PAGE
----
Tune in to KBOO's Morning Radiozine for intriguing Public Affairs programming every Monday through Friday!
Joe Meyer Hosts.
My guest is Christopher Ryan, co author with Cacilda Jetha of Sex at Dawn - the prehistoric origins of modern sexuality.
The standard narrative of modern human sexuality features a male-dominated ruling class supported by nuclear families each founded on monogamous mating.
Jetha and Ryan show that the monogamy model is very different from how humans lived before agriculture and from our genetic - preconscious expectations.
This conflict between how we evolved to behave and what society has come to expect of us, argue the man and woman co-authors, is destructive to individuals, families, society as a whole and even the robustness of our offspring.
Dr Ryan discusses the evidence against the standard narrative of human sexuality and the evidence for a more humane myth of what we have evolved to be.
Our discussion is disorganized into three sections.
observation of humans in our time - both domesticated and un
comparison of humans with other apes and anatomical evidence all pointing towards a more promiscuous and egalitarian past.
While some parts may be embarrassing, an objective understanding of our evolved sexuality can only help bring peace among the humans..
The guests are members of the Chiapas Photography Project (CPP) which currently hosts 2 Maya women photographers and the director of the project in the Portland area for lectures and workshops. Their photos offer a privileged look at family, home and village life today. Their lectures and workshops build cross cultural understanding while encouraging pride in ethnic identity.
The Chiapas Photography Project provides indigenous Maya people in Chiapas, Mexico with opportunities for cultural and artistic self-expression through photography. Since 1992, over 300 indigenous men and women from different ethnic groups and religious backgrounds have learned how to use photography as a mode of personal artistic expression, and many have undertaken projects that celebrate and engage members of their communities.
CPP is based in San Cristóbal de Las Casas, the commercial and cultural center of the Chiapas Highlands. The Project’s activities are both local and global in scope. CPP photographers have exhibited their work in their own towns, as well as in museums, galleries, and alternative spaces throughout the world. CPP also provides educational workshops and presentations, which educate diverse audiences about how the Project uses photography as a means to share and celebrate indigenous cultures.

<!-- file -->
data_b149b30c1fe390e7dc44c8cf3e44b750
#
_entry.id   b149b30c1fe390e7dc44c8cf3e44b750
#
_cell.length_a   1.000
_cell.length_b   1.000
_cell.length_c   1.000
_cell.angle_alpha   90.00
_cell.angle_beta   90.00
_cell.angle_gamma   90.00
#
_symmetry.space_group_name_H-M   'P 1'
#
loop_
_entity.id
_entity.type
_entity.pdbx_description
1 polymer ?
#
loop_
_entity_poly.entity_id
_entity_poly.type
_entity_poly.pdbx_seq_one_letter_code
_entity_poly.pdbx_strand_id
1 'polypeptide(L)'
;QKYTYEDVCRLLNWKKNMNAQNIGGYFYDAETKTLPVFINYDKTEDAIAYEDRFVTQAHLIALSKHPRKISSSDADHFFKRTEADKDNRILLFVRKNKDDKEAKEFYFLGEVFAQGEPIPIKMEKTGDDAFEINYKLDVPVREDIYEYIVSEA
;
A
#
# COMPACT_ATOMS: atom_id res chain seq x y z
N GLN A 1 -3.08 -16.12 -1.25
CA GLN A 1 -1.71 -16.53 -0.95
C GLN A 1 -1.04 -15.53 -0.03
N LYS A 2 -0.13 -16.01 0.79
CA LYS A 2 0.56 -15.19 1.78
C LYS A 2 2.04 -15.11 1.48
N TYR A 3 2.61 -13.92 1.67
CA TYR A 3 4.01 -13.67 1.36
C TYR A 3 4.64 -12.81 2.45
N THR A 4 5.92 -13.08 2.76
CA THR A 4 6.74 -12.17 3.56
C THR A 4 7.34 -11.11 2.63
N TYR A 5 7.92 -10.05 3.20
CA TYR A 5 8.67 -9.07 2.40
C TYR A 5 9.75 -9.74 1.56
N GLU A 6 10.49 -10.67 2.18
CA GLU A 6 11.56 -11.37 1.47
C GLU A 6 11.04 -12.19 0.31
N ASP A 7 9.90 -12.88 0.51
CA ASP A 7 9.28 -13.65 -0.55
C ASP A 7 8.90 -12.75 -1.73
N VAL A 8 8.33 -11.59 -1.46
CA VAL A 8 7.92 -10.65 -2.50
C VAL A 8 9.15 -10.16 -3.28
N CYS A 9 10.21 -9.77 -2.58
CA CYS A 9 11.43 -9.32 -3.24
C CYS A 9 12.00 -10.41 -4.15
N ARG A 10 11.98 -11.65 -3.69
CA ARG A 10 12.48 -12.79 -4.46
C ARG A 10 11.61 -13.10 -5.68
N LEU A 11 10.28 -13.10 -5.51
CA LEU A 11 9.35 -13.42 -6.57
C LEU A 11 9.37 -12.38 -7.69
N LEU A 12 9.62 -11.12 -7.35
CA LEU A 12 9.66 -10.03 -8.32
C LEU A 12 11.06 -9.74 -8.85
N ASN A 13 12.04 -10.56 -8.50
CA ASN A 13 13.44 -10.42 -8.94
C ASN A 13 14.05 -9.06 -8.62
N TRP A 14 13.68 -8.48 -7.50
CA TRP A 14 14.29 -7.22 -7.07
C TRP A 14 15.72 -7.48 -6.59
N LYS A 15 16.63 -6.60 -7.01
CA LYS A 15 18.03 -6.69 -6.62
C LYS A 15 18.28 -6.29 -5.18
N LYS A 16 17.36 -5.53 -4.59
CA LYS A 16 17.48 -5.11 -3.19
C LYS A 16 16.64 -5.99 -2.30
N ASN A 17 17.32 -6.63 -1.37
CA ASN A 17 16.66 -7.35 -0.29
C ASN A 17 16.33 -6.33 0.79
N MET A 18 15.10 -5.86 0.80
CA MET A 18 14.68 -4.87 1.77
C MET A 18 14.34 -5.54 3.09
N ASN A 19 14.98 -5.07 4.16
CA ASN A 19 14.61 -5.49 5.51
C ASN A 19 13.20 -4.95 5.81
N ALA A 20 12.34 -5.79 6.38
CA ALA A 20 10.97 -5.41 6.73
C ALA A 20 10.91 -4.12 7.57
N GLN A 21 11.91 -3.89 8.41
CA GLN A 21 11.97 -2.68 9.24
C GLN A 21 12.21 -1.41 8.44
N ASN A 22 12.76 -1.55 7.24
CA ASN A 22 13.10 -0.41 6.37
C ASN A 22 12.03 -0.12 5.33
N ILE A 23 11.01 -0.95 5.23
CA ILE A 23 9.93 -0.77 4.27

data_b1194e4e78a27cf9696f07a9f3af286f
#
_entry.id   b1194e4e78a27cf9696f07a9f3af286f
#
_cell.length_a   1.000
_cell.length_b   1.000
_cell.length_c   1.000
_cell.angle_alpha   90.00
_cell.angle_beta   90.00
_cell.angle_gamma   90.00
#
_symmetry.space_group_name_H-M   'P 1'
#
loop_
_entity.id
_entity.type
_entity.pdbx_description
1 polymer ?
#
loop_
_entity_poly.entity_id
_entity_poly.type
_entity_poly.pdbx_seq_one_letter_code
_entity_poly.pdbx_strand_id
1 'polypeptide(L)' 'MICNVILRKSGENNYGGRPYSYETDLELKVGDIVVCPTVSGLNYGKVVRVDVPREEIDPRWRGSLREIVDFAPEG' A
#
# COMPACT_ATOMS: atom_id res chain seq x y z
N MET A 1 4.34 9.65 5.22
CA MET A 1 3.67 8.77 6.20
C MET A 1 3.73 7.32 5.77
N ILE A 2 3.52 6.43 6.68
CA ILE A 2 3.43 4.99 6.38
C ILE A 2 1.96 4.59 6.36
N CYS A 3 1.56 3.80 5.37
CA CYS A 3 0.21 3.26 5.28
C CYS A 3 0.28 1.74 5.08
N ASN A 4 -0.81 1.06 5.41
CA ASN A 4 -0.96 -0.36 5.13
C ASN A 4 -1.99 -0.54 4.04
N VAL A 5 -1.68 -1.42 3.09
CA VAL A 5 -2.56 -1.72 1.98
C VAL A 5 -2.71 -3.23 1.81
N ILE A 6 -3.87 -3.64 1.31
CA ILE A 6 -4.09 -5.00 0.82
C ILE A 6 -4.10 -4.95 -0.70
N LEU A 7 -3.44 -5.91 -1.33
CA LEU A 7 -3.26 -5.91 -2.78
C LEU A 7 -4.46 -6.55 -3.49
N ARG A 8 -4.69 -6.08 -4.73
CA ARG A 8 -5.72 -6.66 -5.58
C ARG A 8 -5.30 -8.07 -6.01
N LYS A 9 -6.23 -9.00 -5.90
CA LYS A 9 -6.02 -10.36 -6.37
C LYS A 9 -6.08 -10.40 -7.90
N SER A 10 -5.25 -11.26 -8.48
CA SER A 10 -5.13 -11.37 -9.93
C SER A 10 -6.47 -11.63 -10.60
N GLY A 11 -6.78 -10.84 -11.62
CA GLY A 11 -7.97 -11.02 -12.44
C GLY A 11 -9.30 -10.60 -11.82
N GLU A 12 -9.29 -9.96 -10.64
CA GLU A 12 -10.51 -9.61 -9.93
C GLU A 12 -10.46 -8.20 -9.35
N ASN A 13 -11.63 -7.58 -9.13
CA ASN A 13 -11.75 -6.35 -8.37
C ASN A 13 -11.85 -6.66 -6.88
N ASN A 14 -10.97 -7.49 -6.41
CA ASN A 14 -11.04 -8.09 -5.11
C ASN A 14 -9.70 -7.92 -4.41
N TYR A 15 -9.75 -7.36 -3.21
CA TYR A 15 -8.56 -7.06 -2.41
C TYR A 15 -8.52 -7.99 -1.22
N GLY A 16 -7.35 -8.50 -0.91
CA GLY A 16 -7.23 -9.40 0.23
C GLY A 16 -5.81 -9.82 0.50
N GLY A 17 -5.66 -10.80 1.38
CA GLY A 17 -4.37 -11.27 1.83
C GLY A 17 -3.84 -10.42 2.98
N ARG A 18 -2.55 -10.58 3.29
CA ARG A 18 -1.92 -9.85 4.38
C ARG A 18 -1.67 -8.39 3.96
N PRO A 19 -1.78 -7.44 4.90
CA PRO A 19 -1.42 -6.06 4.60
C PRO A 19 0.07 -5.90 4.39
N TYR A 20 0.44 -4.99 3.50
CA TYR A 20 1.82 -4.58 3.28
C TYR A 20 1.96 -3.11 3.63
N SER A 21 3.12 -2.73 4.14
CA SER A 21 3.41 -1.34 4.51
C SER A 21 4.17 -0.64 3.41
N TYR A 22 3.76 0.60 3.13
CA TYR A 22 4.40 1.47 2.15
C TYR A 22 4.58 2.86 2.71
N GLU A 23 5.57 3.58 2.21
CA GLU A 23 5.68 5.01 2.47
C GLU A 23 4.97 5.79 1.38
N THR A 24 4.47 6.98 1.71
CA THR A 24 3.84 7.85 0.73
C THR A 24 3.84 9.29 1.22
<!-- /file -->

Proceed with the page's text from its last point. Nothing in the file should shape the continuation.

The Chiapas Photography Project has gained recognition from the Mexican, American, and international press, the academic community, and the art world. As CPP has gained a global presence, it has provided opportunities for volunteers and professional photographers from around the world to work with indigenous photographers.
CPP adapts to the always-evolving photography environment, incorporating new technology, while respecting the varied conditions and preferences of those who participate in activities.
Host Kathleen Stephenson interviews Helena Norberg-Hodge, the internationally renowned environmentalist and leading critic of conventional notions of growth and development. She is the recipient of the Right Livelihood Award, also known as the alternative Nobel Prize. She is founder and director of the International Society for Ecology and Culture and author of "Ancient Futures: Learning from Ladakh.
Helena Norberg Hodge talks about the upcoming Portland screening of her documentary film "The Economics of Happiness" on October 14th. The screening is a fundraiser for the Earth and Spirit Council. The "Economics of Happiness" depicts a world that, on the one hand, continues to promote globalization and the consolidation of corporate power. But at the same time it shows the movements of people around the world who are resisting those policies, demanding a re-regulation of trade and finance—and, far from the old institutions of power, they’re starting to forge a very different future.
Also part of the interview is Linda Rudnick, a board member of the Earth and Spirit Council.
Join the Earth and Spirit Council for a special fundraising screening of The Economics of Happiness, a documentary about the worldwide movement for localization by Helena Norberg-Hodge, Steven Gorelick & John Page, held at The Hollywood Theatre at 7 pm on Friday, October 14, 2011.
- Length: 30:15 minutes (27.69 MB)
- Format: MP3 Mono 44kHz 128Kbps (CBR)
The guest is writer and ecologist Sandra Steingraber, author of the groundbreaking book "Living Downstream: An Ecologist's Personal Investigation of Cancer and the Environment." Her latest book is "Raising Elijah: Protecting Children in an Age of Environmental Crisis." She talks about hydro-fracking and how it threatens our air, water and food. Steingraber is a powerful voice against fracking in her home in New York state.
Sandra Steingraber is speaking in Portland on Thursday October 20, 2011 from 7-9PM at the Old Church at 1422 SW 11th Ave. The event is is hosted by the Northwest Center for Alternatives to Pesticides (NCAP).
True Wealth: How & Why Millions of Americans Are Creating a Time-Rich, Ecologically Light, Small-Scale, Hi-Satisfaction Economy
- Title: True Wealth: How & Why Millions of Americans Are Creating a Time-Rich, Ecologically Light, Small-Scale, Hi-Satisfaction Economy
- Producer: Michelle Schroeder Fletcher